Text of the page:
“Will your wolves be willing to help with the hunt, and transport? There are enough Nerubian legs and sinew to fashion travois for the wolves to help haul the kill back to a more retrievable location.” Tzia said, glancing at the mounds of frozen bug like corpses that piled beyond the door.
Wolfbrother grunted and shook his head. Tzia restrained a sigh, and motioned instead to Ruka. The cat sat down in front of the orc, willing to wait, while her hunter walked out into the cold and unsheathed her axe. She selected her corpses with care, hacking off the limbs and skinning some of the fresher kills until she had enough limbs and skin to form what she wanted. She then returned inside and nodded to the cat, who got to its feet and followed her to the forge area.
In the heat of the forges, Tzia found a small un-occupied corner in which to thaw the leather and sinew so that she could work with it. Once it was flexible enough to work, Tzia braided together strips of sinew into several long ropes, and set them aside. She then pulled out an awl and a bone needle. She took already tallowed sinew, and pieced together the bits of nerubian hide she’d managed to aquire, fashioning three long open ended sheathes for the mess of legs she’d hacked off the corpses.
She then took the sinew rope and the pole sheathes back outside and looped the rope to her belt. Tying the legs together with strips of sinew so that the ends overlapped, she stuffed the make-shift poles into the sheathes and quickly sewed the ends shut, binding the legs into the hides. She then crossed the three poles into a triangle and tied it off with the rope.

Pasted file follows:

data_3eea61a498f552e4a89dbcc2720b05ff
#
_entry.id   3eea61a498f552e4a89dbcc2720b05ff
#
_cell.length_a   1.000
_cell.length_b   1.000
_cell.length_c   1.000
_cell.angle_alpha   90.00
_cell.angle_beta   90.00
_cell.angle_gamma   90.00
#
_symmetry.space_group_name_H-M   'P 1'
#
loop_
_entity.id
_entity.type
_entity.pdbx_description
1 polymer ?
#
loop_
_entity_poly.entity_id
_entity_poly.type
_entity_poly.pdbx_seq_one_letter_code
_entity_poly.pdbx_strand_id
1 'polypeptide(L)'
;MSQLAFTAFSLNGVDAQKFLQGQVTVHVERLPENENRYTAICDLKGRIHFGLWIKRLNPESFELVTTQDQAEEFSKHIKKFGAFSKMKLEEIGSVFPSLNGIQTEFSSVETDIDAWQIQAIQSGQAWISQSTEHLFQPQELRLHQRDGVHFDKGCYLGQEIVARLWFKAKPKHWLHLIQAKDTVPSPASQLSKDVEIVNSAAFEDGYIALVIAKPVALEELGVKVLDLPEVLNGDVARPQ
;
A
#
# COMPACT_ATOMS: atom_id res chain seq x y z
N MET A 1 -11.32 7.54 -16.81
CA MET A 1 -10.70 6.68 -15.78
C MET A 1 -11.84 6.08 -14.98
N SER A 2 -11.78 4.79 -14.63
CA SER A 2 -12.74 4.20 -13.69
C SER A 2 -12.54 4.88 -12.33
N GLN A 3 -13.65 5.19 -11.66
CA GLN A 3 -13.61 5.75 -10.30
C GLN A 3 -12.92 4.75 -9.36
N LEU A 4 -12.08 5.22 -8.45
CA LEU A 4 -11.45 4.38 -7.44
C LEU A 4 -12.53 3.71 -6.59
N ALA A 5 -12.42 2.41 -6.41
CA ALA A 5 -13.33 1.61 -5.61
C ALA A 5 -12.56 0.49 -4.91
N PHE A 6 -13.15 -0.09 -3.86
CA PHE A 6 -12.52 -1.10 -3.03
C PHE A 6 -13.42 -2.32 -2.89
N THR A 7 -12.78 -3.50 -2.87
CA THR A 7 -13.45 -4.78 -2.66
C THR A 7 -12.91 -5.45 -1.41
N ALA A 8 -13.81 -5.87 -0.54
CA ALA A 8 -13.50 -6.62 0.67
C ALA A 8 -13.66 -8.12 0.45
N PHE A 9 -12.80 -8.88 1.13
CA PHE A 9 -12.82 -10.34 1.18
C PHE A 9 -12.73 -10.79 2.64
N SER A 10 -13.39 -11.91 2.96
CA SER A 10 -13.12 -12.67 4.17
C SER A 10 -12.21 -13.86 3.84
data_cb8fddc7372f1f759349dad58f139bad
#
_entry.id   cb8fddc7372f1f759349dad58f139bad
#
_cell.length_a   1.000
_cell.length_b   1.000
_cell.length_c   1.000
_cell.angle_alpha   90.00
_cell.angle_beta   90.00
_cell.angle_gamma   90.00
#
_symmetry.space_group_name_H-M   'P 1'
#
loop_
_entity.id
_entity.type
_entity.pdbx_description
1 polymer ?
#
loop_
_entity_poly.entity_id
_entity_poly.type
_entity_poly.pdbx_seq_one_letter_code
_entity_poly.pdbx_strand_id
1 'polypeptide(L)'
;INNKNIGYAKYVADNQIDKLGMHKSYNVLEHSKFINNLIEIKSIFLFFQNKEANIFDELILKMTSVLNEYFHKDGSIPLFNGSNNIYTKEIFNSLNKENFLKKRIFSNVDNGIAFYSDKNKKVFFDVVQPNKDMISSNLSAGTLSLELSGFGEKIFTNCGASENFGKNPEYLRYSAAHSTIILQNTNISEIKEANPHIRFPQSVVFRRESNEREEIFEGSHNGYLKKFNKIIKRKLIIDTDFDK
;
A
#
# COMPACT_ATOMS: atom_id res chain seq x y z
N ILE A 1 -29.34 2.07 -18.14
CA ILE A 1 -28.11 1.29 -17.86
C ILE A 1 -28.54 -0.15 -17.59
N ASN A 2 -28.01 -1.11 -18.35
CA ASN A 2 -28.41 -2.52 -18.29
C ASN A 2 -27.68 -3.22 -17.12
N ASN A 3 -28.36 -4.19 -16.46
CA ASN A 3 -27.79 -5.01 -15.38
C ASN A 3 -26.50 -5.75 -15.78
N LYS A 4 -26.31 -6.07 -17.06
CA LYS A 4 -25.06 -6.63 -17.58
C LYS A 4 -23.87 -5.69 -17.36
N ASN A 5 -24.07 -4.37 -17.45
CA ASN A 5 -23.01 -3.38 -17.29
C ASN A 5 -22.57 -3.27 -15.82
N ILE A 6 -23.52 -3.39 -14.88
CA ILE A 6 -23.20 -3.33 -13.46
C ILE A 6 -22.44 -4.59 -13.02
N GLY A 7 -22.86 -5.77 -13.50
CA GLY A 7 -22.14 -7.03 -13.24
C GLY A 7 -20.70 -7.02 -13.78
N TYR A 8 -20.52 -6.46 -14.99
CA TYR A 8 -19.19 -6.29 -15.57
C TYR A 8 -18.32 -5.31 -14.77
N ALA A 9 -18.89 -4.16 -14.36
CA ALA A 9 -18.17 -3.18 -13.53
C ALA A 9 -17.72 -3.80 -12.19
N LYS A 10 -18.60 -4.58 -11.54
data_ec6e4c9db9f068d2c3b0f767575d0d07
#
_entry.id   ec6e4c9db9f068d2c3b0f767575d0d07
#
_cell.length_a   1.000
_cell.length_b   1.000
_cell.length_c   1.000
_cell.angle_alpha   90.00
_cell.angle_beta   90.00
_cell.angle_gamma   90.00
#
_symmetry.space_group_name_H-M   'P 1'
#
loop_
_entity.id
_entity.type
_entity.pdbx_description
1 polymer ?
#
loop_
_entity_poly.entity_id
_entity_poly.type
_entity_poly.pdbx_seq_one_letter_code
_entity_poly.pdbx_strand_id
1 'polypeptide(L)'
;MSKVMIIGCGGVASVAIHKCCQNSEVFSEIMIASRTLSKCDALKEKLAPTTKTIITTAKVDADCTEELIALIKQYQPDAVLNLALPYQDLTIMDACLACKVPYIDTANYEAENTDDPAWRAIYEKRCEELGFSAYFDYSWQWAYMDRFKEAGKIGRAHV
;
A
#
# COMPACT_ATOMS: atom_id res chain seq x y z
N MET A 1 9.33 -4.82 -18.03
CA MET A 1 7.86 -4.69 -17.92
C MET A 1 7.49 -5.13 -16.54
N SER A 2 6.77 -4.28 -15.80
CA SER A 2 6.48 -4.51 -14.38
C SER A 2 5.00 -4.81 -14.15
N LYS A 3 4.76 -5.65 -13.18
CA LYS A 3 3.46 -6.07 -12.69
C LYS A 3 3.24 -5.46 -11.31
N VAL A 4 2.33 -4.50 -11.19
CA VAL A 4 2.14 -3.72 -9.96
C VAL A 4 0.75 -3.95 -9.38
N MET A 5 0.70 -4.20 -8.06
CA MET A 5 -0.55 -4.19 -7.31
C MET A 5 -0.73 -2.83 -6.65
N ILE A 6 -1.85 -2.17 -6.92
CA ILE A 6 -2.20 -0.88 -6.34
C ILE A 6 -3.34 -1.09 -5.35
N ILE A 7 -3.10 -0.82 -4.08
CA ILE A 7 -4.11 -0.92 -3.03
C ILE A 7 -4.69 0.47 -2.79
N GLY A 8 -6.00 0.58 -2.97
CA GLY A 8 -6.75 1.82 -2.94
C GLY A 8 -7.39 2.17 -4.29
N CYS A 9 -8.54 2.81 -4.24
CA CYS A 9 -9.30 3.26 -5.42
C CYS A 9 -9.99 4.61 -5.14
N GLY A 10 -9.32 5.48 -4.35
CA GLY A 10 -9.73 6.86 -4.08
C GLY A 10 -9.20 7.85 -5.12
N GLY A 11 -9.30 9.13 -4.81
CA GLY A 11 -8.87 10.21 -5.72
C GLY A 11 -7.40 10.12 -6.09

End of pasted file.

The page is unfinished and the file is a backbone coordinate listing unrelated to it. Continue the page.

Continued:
Stalking back inside, she took a bucket of water from the nearby well, and sluiced the bottoms of the runner poles, which immediately slicked them over with ice. She then untied the rope and settled it into a harness. She sighed and whistled for Ruka, who came with a bound. She looked over and sighed.
“Sorry about this, baby girl. I was hoping for more than just us. But, as usual, its us against a rhino.” She said to the large predator, who curled its lip up to show more fang and rumbled in disgust, clearly understanding the hunter.
Tzia offered a chunk of mammoth to the lavender eyed feline, who quickly took the piece and bolted it down; reverting to old habit, for the cat had been birthed and raised in the cold clime of Winterspring. Tzia shivered slightly in the wind, then turned as the cat’s gaze went past her and fixed on something else. She turned, as Wolfbrother appeared leading a large beast. Her lips creased in a brief smile. He held the reins to her Brewfest Ram, Kartok.
“I figured this beast would be best suited.” He grunted and Tzia nodded, before glancing down at the beast’s giant hooves, which she knew would handle well on the ice and snow. She’d used Kartok before for moving large kills. He had the stamina and the strength to handle it.. She made a few quick adjustments to the rope, and fastened the travois to the back of the ram's saddle.
As the orc stepped back, grimacing at the beast, which was normally an alliance mount, Tzia swung up, and looked to her companion. Ruka set off at an easy trot, already moving comfortably through the chilled air. Kartok bleated once, then with her heels nudging into the beasts' sides, he ambled off after the cat.